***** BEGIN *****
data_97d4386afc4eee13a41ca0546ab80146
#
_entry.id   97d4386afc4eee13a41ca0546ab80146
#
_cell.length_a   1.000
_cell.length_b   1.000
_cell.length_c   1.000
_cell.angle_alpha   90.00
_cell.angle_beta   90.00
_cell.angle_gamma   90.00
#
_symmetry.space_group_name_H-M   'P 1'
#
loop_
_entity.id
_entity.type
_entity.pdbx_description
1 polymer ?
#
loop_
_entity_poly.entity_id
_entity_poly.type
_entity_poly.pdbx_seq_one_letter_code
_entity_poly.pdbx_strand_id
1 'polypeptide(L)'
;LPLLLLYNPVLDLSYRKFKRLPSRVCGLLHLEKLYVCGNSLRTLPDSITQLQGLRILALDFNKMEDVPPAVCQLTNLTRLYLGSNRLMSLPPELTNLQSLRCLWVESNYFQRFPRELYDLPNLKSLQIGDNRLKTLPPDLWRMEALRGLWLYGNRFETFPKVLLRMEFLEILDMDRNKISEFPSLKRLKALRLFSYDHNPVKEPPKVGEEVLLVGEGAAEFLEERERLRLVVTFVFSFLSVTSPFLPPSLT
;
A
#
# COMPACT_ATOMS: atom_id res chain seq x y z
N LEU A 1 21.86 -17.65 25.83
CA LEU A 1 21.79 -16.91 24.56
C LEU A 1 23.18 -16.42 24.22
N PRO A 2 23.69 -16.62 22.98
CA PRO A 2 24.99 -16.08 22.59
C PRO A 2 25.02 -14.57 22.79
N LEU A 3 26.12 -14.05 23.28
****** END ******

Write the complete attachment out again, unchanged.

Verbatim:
data_97d4386afc4eee13a41ca0546ab80146
#
_entry.id   97d4386afc4eee13a41ca0546ab80146
#
_cell.length_a   1.000
_cell.length_b   1.000
_cell.length_c   1.000
_cell.angle_alpha   90.00
_cell.angle_beta   90.00
_cell.angle_gamma   90.00
#
_symmetry.space_group_name_H-M   'P 1'
#
loop_
_entity.id
_entity.type
_entity.pdbx_description
1 polymer ?
#
loop_
_entity_poly.entity_id
_entity_poly.type
_entity_poly.pdbx_seq_one_letter_code
_entity_poly.pdbx_strand_id
1 'polypeptide(L)'
;LPLLLLYNPVLDLSYRKFKRLPSRVCGLLHLEKLYVCGNSLRTLPDSITQLQGLRILALDFNKMEDVPPAVCQLTNLTRLYLGSNRLMSLPPELTNLQSLRCLWVESNYFQRFPRELYDLPNLKSLQIGDNRLKTLPPDLWRMEALRGLWLYGNRFETFPKVLLRMEFLEILDMDRNKISEFPSLKRLKALRLFSYDHNPVKEPPKVGEEVLLVGEGAAEFLEERERLRLVVTFVFSFLSVTSPFLPPSLT
;
A
#
# COMPACT_ATOMS: atom_id res chain seq x y z
N LEU A 1 21.86 -17.65 25.83
CA LEU A 1 21.79 -16.91 24.56
C LEU A 1 23.18 -16.42 24.22
N PRO A 2 23.69 -16.62 22.98
CA PRO A 2 24.99 -16.08 22.59
C PRO A 2 25.02 -14.57 22.79
N LEU A 3 26.12 -14.05 23.28